Earth on Fire: Global Warming’s Effects on Public Health

by Chrishane Cunningham on March 27, 2014

GEPHHi guys welcome back to the blog! So in my last blog post I talked about water quality and I know I said I would expand on that topic but I think I may have found something a bit more fitting. Recently, I have seen and heard a lot of people doubting global warming. I have seen countless tweets of people saying, “global warming has got to be a myth” because of how cold it has been. Little do these people know, global warming causes these extreme cold temperatures, but we will get to that a little bit later. If you are a reader from the Northeast or the Midwest, then you know we have been experiencing a TERRIBLE winter. So much so that the Midwest has been dubbed the “Polar Vortex.” As of February 18, 2014, Chicago (where I’m from originally), had received 66.8 inches of snow for the season. That makes this the third snowiest winter Chicago has ever had. Further, on January 6, 2014 Chicago’s temperature dipped to twenty below zero! These arctic like temperatures caused the governor to declare a state of disaster for the state of Illinois.  So what does any of this mean?


Arctic like temperatures and global warming are complete opposites, and to say that global warming causes artic temperatures seems facetious. But it’s true. Global warming leads to climate change, and climate change can manifest itself in many ways, i.e. unseasonably cold or hot temperatures. If you’ve taken a general science course, then you pretty much know the mechanism by which global warming works, and it seems intuitive how global warming can cause hotter temperatures. How global warming causes more frigid temperatures is another story. To put it simply the melting ice caps causes the polar vortex (in the Arctic) to weaken. This weakening  of the polar vortex effects the jet stream. The jet stream is a narrow variable stretch of very strong, predominantly westerly air currents encircling the globe a few miles above the earth and helps to steer weather systems around the world. These jet streams can cause a myriad of temperatures throughout the world. Normally, when talking about global warming and climate change, we are preoccupied with how it affects the environment; people think of melting glaciers and dried up savannahs. However, it’s important to discuss how climate change relates to humans and public health.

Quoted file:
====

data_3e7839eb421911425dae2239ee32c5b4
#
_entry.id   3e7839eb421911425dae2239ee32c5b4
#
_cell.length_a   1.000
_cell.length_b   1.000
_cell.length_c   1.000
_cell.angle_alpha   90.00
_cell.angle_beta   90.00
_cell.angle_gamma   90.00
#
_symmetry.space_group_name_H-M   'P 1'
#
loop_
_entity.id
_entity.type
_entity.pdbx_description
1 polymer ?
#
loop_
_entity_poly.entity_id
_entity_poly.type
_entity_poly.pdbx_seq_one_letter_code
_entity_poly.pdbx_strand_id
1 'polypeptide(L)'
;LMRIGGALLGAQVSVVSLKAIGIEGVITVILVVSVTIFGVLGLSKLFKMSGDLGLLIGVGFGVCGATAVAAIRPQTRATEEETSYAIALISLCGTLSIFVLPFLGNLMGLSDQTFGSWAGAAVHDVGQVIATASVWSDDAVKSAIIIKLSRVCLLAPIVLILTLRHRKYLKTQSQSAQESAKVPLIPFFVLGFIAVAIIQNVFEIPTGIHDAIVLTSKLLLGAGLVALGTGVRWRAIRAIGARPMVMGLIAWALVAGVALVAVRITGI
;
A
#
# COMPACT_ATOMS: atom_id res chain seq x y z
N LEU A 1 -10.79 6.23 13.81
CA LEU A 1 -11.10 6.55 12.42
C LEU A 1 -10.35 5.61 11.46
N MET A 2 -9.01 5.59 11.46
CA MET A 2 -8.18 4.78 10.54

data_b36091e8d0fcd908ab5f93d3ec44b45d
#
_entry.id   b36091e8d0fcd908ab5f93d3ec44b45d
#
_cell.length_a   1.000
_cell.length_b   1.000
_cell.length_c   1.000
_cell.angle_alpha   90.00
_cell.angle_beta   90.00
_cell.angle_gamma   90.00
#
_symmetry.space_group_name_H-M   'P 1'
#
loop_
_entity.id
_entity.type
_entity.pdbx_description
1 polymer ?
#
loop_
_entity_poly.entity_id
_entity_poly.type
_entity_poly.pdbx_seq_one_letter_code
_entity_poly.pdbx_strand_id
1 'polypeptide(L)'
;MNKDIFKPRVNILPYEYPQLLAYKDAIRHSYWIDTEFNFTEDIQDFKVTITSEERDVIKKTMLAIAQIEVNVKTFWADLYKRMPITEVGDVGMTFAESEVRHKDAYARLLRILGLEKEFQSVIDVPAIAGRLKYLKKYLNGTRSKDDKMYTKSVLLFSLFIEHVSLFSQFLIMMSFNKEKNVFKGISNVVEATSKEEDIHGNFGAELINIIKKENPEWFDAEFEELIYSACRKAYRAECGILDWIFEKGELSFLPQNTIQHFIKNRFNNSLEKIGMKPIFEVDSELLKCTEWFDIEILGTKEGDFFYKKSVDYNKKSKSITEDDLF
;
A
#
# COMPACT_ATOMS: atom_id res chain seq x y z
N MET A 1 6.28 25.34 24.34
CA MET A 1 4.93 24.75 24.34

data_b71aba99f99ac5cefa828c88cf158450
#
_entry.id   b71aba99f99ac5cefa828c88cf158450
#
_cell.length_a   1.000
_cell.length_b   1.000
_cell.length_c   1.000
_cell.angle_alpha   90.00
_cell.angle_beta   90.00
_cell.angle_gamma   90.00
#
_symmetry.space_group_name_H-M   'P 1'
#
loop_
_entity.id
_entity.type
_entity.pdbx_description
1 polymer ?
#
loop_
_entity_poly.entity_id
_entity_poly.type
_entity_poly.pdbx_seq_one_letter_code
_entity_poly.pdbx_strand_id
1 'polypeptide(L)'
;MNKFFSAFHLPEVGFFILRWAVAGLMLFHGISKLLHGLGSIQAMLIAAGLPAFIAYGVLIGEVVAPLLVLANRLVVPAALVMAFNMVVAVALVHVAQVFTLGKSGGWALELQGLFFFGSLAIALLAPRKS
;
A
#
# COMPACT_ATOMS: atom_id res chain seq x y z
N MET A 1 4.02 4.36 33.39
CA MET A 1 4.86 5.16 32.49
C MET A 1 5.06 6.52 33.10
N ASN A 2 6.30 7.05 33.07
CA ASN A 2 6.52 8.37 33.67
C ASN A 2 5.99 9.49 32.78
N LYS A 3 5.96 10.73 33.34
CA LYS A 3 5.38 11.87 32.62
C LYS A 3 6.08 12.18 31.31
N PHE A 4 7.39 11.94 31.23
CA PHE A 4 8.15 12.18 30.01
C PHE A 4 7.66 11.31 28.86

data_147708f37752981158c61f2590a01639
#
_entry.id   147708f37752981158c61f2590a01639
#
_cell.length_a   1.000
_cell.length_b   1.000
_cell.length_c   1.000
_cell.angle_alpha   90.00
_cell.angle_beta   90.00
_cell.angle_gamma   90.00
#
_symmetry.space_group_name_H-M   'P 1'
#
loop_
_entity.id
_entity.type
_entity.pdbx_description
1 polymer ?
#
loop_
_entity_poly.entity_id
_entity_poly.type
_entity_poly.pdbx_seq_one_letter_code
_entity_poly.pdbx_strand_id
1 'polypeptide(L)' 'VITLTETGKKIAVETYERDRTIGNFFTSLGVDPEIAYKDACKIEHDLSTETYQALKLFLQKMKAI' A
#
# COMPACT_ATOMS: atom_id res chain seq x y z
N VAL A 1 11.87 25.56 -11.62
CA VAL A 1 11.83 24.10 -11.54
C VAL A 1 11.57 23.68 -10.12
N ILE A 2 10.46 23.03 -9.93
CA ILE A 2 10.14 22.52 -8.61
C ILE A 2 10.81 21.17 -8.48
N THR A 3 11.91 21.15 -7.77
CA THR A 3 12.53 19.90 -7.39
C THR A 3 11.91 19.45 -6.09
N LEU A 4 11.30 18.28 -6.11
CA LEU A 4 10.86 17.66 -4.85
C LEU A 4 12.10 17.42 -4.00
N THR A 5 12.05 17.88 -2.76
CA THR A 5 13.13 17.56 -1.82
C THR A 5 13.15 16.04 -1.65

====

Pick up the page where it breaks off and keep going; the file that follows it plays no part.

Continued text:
So how does climate change relate to public health? Climate change has been linked to an increase in infectious diseases, childhood asthma, and heat induced heart attacks. Scientists have found that an increase in carbon dioxide causes plants to grow more and thus produce more pollen. The increased levels of pollen in the air has been linked to increased cases of seasonal hay fever and allergy induced asthma. As most people know, the increase in carbon dioxide emissions have been linked to temperature increases. As the overall temperature of the earth increases it can cause unseasonably high temperatures and/or extreme temperatures. Places that experience all four seasons like the Northeast and Midwest often catch the brunt of these effects. Because of climate change we have experienced successive days of temperatures above 95 degrees in the summer. These heat waves affect the elderly andthe young the most. The elderly are more susceptible to heart attacks and heat strokes, and infants can be more susceptible to death from over heating.


There is an overwhelming amount data that suggests that climate change and global warming is no longer just an environmental issue but a public health issue as well. This is a message I try to relay to those who do not consider themselves as environmentally conscious. The earth is one big interconnected ecosystem and we all need to work to live more sustainable lives if not for the environment, then for ourselves and the preservation of human life.
















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